Offshore wind is different, he said. Although it's more expensive than onshore wind, its appeal is in its proximity to population centers, he said. It doesn't take very many miles of transmission to get the power where it's needed, he said -- a problem for generators of wind power in the nation's more sparsely populated heartland.

Nick DiPasquale of Delaware Audubon said he would rather see small, localized, mainly renewable power sources instead of big lines that carry power from big coal-burning power plants. He's concerned about where the Power Pathway would go.

"If it means converting protected land to developed land -- even if the profile is relatively small -- I would find that a very troubling precedent," he said.

Utilities lose power when current is transmitted over long distances, said Carol Overland, a Minnesota attorney and electrical consultant who has been active on Delaware environmental issues. She said conservation and renewable-energy projects, using the existing power grid, should be sufficient.

State Sen. George Bunting, D-Bethany Beach, expressed concern that electromagnetic force, or EMF, from power lines has been investigated as a cause of childhood leukemia.

In a letter to Sen. Tom Carper, D-Del., he wrote, "There is a grave concern amongst many Delawareans" about the line.

The Centers for Disease Control and Prevention says there is no scientific consensus on the health effects of EMF.

Pepco Holdings owns the rights to much of the land it needs. It's planning to build the larger line along a right of way that already features smaller power lines.

But within the section of the line that runs from Indian River north to Salem, there will be areas where the right of way needs to be widened, the utility has said.

And there's a yet-to-be-specified section in southeast New Castle County where the Pathway would break from the existing power line along Del. 9 and head toward the Delaware Bay, where it would cross and connect with the Salem/Hope Creek nuclear plant.

That will require Pepco Holdings to acquire eight miles of new right of way, company officials said last week.

"Whether it's dry land, wet land, high land, I wouldn't want to answer that question right now," said Vince Maione, pathway project manager for Pepco. He added that the company wants to minimize impacts on the environment and the population.

PJM is still reviewing Pepco Holdings' application for the portion of the line running north from Indian River. Once that confirmation comes, Pepco Holdings will develop the path in greater detail, Maione said.

To cross the Delaware River, the utility wants to build a second overhead crossing, about six to eight miles south of its current line.

The company has not been in touch with Delaware landowners regarding easements, said Matt Likovich, a Delmarva spokesman.

Delaware state government has little control over the portions of the line for which Delmarva already has rights of way. Unlike in Maryland, this state's Public Service Commission does not have the authority to approve the location of a transmission line.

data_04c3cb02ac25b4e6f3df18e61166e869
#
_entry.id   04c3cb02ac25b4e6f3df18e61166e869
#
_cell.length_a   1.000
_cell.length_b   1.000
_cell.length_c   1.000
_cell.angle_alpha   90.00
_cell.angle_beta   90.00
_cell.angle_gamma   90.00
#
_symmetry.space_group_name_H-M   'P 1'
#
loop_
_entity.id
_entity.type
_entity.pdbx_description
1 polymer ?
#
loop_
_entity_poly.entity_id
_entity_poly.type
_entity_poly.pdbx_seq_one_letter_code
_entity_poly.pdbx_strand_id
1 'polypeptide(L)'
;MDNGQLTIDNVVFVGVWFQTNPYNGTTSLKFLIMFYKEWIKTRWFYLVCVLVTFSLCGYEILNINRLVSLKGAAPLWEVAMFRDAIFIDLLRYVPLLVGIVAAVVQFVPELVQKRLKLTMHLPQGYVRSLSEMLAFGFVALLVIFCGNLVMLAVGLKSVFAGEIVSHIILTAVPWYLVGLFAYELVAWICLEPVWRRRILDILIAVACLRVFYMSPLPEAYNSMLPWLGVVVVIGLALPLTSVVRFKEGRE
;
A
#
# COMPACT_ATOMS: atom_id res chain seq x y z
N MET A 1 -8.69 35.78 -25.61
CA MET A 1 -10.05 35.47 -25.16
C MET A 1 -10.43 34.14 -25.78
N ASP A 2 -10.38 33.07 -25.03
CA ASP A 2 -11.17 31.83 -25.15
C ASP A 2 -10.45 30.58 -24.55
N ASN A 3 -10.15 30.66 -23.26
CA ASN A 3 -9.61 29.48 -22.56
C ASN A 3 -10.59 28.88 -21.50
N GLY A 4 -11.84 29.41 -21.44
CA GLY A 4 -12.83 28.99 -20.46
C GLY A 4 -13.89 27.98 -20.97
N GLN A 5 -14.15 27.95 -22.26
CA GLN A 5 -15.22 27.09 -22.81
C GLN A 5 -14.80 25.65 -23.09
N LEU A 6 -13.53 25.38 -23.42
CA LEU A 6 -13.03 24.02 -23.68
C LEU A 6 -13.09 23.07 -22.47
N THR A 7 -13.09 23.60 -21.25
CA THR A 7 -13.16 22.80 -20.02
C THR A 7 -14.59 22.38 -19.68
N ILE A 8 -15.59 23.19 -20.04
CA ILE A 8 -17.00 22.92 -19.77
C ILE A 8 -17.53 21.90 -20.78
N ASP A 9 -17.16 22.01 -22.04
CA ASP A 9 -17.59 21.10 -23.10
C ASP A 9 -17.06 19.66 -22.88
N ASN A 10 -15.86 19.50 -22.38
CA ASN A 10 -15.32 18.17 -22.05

One of the few categories where state government has oversight is where a planned power line would cross natural areas like bodies of water and wetlands. Pepco Holdings has not been in touch to request a permit, said Philip Cherry, a state Department of Natural Resources and Environmental Control policy manager.

But Delmarva lacks leverage, at least on the state level, when it comes to expanding beyond its rights of way.

The state eminent-domain law doesn't give the utility the right to seize land for a power project. Likovich said if the company can't reach an agreement with a landowner, "we will have to construct the line by going around the property in question."

But the utility may hold a trump card: the U.S. Energy Department last year designated Delaware part of a region where the federal government can order an electricity project finished if states fail to do so.

Delmarva officials say they'll work hard to negotiate with landowners to avoid the issue of eminent domain.

"It doesn't benefit anyone to take anyone's land," Maione said. Pressed about whether the utility would be OK with the government seizing land for the project, he said, "We'll have to cross that bridge when we come to it."

Meanwhile, in Sussex County, Pepco Holdings held a community meeting in Gumboro on Thursday night, attracting 50 members of the public. The next meeting is Wednesday night in Millsboro.

Carper said the question of the power line needs to be considered in a larger context. He harkened back to the construction of Del. 1 to handle an increase in north-south travel, noting that along with the new road came a look at expanding public transit, car-pooling, and other alternatives to driving.

"Upgrading power lines on the Delmarva Peninsula may be necessary, but I hope Delawareans will take this opportunity to look not only at where a power line might go, but also at how they could help reduce the need for a new line in the first place," Carper said.

He said that could come by saving electricity, installing solar panels on their homes, adding insulation, purchasing Energy Star appliances, or taking other steps to save electricity.


Source: http://www.delawareonline.c...

FEB 1 2009
https://www.windaction.org/posts/18848-power-line-plan-stirs-environment-fears-bluewater-wind-hails-pathway-for-clean-energy